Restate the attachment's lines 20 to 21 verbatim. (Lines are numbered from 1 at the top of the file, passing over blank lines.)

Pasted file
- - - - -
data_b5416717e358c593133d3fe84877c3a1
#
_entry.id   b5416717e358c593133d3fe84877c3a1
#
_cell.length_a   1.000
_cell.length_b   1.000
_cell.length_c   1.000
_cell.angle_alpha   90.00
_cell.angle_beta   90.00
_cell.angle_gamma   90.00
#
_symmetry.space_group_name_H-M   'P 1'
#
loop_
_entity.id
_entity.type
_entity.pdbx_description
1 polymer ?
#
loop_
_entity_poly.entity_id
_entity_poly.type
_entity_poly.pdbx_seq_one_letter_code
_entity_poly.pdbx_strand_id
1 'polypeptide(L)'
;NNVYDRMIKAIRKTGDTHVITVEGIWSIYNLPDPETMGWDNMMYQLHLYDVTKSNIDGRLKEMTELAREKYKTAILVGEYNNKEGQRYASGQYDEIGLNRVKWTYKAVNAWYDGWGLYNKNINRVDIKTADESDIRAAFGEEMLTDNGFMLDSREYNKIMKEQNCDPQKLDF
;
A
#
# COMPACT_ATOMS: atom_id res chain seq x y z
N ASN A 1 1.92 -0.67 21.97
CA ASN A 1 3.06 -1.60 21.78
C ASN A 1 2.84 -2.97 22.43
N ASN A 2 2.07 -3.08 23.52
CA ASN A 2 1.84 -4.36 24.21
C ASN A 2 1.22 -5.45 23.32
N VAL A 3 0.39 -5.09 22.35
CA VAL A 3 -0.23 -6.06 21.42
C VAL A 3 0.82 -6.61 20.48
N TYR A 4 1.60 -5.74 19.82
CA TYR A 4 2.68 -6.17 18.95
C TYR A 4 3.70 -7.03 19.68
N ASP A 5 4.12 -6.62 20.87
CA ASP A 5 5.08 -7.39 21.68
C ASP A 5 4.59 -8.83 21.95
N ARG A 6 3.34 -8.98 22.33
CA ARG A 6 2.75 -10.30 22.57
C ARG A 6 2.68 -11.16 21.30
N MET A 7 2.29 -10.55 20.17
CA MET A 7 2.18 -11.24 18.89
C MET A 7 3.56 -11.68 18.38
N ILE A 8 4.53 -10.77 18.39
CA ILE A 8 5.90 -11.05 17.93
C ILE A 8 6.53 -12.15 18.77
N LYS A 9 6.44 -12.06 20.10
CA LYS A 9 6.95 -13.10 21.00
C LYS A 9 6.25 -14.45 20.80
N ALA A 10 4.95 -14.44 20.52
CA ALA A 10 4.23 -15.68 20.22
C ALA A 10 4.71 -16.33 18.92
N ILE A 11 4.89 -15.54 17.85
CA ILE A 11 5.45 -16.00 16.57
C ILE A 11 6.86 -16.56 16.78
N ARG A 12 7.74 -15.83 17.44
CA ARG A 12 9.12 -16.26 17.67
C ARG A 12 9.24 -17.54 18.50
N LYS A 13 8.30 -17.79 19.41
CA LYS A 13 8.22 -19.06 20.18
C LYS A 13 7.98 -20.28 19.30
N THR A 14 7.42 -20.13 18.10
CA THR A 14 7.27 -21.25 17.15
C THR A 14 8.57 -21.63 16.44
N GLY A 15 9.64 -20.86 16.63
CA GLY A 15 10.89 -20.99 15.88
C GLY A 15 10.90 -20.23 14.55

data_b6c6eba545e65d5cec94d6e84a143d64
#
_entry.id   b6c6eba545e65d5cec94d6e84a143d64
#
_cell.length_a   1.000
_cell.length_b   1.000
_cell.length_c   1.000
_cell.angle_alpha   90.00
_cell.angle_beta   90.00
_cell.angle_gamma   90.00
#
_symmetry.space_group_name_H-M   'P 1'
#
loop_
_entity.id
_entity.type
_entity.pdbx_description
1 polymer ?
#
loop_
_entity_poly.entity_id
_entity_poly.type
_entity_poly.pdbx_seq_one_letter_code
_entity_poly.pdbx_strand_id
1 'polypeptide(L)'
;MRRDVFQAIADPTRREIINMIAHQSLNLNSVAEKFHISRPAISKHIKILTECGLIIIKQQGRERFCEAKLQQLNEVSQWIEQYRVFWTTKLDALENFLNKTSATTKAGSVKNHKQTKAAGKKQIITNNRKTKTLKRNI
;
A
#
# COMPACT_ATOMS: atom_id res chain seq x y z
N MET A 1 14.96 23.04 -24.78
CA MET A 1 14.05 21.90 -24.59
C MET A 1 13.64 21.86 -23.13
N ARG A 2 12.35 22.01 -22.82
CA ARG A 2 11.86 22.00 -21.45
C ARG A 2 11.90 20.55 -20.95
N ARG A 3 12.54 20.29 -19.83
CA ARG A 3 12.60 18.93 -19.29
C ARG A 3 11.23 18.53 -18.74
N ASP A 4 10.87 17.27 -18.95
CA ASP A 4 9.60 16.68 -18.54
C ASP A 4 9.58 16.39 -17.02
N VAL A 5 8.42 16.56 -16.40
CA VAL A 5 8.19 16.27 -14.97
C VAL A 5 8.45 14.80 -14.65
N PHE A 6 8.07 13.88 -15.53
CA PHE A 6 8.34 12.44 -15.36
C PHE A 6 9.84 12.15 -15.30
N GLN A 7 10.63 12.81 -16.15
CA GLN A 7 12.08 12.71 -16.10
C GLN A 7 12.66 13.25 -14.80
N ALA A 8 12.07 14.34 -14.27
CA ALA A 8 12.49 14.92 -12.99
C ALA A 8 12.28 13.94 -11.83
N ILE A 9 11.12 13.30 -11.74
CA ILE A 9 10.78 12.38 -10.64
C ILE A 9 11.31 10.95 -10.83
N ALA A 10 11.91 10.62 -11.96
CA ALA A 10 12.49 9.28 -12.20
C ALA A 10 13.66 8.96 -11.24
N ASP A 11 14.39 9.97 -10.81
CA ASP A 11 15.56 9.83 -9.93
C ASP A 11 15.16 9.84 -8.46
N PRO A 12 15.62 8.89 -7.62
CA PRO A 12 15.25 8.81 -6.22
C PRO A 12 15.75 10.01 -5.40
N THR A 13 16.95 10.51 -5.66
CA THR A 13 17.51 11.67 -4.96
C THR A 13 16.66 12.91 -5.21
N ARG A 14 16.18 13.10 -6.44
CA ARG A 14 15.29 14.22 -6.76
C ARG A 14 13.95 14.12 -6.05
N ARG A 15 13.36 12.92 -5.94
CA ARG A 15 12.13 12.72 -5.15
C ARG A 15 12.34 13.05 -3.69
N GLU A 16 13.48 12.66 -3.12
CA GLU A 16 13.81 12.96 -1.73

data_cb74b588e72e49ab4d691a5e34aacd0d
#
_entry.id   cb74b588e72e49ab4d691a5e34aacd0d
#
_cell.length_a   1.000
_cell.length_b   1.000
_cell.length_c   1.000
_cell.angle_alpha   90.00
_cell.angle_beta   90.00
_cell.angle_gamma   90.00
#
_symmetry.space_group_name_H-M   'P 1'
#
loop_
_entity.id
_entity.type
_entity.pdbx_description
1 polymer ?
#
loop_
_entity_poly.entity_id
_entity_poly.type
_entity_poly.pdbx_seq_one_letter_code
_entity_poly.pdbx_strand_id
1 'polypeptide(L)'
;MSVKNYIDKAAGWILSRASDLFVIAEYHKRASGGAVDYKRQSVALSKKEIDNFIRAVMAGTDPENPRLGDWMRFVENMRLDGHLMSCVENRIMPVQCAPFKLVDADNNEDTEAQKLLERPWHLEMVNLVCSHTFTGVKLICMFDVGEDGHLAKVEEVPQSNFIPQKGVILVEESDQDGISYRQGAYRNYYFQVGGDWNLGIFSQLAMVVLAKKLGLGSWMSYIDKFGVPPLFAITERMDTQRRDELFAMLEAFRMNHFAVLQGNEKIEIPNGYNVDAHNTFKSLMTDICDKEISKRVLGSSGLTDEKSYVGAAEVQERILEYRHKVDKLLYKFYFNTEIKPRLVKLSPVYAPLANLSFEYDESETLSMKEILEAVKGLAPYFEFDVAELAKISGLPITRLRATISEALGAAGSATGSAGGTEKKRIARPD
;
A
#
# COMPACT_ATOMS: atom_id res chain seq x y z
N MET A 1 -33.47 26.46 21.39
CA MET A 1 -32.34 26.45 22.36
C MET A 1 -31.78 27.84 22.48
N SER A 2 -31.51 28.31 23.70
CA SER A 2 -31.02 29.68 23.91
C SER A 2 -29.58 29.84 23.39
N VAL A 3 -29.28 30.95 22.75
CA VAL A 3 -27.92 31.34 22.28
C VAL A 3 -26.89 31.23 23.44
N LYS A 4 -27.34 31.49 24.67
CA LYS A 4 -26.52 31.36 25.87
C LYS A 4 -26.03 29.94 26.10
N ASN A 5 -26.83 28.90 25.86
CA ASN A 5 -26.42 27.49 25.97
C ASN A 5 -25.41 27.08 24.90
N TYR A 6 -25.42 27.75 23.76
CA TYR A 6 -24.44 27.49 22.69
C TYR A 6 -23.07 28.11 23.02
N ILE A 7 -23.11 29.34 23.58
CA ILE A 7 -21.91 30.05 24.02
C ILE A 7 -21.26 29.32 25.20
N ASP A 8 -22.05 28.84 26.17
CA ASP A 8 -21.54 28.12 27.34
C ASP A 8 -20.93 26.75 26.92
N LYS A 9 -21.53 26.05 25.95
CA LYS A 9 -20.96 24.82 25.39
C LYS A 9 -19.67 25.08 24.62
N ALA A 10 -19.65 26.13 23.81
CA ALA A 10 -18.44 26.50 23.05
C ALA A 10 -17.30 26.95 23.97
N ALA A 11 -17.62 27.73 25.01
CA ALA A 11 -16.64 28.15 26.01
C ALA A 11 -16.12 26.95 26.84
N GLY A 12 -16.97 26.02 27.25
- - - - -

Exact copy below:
loop_
_entity_poly.entity_id